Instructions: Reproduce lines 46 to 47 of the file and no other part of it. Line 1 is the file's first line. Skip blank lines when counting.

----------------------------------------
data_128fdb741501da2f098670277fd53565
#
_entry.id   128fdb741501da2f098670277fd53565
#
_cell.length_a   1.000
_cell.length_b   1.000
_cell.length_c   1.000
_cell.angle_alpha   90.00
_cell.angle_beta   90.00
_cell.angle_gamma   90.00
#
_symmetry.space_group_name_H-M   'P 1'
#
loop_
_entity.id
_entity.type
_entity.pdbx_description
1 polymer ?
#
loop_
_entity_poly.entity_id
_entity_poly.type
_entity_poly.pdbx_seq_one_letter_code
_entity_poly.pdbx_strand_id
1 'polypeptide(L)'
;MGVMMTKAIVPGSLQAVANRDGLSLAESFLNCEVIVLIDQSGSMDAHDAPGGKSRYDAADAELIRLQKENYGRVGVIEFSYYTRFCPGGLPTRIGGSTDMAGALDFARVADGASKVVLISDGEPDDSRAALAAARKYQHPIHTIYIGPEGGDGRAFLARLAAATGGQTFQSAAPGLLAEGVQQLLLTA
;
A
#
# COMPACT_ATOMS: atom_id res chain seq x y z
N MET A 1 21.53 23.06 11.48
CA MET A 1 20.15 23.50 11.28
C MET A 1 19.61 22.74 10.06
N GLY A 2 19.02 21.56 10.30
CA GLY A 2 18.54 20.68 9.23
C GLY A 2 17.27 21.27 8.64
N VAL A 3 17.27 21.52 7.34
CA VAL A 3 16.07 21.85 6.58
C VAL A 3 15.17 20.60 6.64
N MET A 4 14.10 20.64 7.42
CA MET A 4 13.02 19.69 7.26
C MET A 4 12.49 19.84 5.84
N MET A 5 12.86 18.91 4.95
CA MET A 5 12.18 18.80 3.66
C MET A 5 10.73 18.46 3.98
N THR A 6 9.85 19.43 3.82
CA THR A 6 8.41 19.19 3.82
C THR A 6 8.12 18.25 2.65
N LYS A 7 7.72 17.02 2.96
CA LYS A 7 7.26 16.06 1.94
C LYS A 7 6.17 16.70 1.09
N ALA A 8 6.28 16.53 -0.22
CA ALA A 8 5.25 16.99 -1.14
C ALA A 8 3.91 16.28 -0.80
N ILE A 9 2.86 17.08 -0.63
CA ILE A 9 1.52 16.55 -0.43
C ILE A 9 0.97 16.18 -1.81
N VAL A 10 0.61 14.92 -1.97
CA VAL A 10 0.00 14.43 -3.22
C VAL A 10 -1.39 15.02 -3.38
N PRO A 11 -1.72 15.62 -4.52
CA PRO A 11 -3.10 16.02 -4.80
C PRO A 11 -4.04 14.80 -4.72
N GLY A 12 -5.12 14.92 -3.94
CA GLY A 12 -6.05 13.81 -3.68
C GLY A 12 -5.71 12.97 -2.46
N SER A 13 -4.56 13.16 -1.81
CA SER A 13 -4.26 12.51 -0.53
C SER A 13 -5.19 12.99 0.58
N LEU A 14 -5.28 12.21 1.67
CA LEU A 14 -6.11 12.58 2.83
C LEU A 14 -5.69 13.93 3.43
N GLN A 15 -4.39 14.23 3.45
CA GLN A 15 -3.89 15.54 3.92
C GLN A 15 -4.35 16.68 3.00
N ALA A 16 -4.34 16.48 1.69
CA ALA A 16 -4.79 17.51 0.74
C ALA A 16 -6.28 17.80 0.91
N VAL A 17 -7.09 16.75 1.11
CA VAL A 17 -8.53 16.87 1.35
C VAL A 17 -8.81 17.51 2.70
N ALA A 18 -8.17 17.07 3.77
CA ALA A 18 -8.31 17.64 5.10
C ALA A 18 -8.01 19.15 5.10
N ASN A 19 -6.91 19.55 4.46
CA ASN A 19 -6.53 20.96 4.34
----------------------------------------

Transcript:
N THR A 6 9.85 19.43 3.82
CA THR A 6 8.41 19.19 3.82